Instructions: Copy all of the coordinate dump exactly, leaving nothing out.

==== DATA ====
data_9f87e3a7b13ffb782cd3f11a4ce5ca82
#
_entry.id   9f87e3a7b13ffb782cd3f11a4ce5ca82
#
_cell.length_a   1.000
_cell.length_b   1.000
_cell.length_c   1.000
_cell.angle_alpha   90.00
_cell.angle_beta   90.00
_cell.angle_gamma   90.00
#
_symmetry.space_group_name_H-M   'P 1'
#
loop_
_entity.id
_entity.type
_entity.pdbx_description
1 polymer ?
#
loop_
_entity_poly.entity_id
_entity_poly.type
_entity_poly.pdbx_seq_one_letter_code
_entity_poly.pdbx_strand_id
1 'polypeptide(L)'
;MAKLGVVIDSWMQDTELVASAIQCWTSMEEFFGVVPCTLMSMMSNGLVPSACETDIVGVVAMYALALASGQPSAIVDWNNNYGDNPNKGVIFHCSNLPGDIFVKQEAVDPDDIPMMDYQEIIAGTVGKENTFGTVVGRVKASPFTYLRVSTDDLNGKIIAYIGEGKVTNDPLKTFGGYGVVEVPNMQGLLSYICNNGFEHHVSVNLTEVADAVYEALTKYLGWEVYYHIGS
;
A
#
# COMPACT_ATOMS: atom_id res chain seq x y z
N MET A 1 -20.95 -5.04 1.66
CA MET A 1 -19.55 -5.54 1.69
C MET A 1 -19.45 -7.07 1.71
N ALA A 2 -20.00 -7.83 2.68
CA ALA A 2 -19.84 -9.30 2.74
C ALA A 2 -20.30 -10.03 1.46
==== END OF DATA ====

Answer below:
data_9f87e3a7b13ffb782cd3f11a4ce5ca82
#
_entry.id   9f87e3a7b13ffb782cd3f11a4ce5ca82
#
_cell.length_a   1.000
_cell.length_b   1.000
_cell.length_c   1.000
_cell.angle_alpha   90.00
_cell.angle_beta   90.00
_cell.angle_gamma   90.00
#
_symmetry.space_group_name_H-M   'P 1'
#
loop_
_entity.id
_entity.type
_entity.pdbx_description
1 polymer ?
#
loop_
_entity_poly.entity_id
_entity_poly.type
_entity_poly.pdbx_seq_one_letter_code
_entity_poly.pdbx_strand_id
1 'polypeptide(L)'
;MAKLGVVIDSWMQDTELVASAIQCWTSMEEFFGVVPCTLMSMMSNGLVPSACETDIVGVVAMYALALASGQPSAIVDWNNNYGDNPNKGVIFHCSNLPGDIFVKQEAVDPDDIPMMDYQEIIAGTVGKENTFGTVVGRVKASPFTYLRVSTDDLNGKIIAYIGEGKVTNDPLKTFGGYGVVEVPNMQGLLSYICNNGFEHHVSVNLTEVADAVYEALTKYLGWEVYYHIGS
;
A
#
# COMPACT_ATOMS: atom_id res chain seq x y z
N MET A 1 -20.95 -5.04 1.66
CA MET A 1 -19.55 -5.54 1.69
C MET A 1 -19.45 -7.07 1.71
N ALA A 2 -20.00 -7.83 2.68
CA ALA A 2 -19.84 -9.30 2.74
C ALA A 2 -20.30 -10.03 1.46